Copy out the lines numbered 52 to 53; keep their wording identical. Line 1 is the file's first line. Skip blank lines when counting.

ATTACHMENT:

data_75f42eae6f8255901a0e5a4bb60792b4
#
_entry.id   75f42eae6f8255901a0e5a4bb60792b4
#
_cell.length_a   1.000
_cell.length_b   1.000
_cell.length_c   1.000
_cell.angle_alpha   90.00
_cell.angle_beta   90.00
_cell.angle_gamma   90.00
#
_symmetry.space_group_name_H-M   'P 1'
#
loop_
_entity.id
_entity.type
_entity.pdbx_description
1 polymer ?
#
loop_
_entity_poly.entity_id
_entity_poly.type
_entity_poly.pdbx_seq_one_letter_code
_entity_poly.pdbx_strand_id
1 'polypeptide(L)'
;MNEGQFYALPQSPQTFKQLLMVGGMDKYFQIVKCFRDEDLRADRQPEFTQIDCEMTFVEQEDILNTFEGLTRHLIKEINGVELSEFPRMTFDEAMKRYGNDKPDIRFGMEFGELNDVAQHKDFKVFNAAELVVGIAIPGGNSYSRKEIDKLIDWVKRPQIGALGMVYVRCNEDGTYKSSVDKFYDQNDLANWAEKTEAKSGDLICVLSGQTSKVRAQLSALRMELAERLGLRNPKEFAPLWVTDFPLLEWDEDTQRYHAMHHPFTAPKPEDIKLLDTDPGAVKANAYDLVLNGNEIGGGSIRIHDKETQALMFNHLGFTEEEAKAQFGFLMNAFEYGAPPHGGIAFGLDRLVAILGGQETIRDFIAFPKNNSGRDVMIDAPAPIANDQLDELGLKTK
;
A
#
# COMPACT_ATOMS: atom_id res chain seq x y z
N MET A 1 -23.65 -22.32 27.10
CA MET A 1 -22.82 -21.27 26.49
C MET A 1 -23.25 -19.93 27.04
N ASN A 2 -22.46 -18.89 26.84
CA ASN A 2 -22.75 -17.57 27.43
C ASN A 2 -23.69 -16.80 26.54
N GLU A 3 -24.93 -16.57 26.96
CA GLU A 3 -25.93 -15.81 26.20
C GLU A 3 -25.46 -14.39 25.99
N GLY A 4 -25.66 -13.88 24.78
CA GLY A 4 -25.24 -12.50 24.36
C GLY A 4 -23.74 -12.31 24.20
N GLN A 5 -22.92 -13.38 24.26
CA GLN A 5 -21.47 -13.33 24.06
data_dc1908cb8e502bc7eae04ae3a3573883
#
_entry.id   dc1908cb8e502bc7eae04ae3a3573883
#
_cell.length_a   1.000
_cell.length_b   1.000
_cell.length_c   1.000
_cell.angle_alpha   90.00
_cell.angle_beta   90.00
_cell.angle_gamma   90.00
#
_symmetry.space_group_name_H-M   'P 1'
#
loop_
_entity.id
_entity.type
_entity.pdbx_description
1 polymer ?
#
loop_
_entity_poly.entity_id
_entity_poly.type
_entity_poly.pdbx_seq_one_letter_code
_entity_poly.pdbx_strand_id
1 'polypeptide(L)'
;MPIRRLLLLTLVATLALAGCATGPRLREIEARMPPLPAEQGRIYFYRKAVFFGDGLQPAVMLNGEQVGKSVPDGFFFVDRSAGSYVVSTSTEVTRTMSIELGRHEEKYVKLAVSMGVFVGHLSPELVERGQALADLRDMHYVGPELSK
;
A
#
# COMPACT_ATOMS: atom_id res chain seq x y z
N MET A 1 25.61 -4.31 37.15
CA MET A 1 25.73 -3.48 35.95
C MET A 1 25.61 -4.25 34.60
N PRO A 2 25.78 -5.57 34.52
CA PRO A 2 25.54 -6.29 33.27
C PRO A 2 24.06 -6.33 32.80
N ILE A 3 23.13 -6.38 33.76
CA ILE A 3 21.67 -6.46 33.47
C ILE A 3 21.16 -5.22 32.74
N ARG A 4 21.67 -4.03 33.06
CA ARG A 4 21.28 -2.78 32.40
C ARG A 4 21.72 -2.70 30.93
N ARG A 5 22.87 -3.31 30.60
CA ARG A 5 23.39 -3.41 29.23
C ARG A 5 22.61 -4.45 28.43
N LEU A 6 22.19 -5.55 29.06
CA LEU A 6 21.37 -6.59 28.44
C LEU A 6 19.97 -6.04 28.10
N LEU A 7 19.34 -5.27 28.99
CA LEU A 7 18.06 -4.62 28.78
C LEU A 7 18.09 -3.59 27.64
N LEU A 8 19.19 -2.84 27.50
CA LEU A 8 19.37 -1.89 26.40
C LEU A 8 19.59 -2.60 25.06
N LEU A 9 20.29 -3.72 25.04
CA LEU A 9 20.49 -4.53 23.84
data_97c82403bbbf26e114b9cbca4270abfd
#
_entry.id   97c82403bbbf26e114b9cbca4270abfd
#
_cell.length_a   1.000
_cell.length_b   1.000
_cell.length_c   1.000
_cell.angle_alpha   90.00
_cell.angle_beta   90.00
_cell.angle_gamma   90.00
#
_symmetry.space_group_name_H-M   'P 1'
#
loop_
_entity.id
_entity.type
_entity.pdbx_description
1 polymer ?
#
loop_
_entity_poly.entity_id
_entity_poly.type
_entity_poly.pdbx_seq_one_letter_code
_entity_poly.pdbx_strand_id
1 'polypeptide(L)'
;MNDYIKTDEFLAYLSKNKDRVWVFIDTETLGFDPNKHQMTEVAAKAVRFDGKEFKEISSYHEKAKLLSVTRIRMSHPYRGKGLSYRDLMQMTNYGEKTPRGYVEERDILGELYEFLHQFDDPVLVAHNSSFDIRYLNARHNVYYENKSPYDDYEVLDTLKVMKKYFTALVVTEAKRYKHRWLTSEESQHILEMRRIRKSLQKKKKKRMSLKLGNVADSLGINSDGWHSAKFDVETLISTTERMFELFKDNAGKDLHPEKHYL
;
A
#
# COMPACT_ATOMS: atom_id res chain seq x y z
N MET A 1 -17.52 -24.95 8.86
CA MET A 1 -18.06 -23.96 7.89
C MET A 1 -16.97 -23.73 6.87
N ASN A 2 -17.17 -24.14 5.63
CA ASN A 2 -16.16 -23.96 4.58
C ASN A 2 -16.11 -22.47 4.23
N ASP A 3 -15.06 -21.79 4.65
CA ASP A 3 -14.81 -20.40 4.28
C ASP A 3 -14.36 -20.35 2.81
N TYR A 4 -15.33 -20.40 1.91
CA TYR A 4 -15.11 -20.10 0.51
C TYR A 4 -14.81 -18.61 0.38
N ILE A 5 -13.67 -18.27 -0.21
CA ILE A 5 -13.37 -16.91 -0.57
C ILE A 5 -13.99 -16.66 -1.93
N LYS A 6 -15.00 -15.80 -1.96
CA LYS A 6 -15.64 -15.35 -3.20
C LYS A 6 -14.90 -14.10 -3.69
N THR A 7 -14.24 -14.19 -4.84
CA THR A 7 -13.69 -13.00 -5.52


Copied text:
_cell.angle_alpha   90.00
_cell.angle_beta   90.00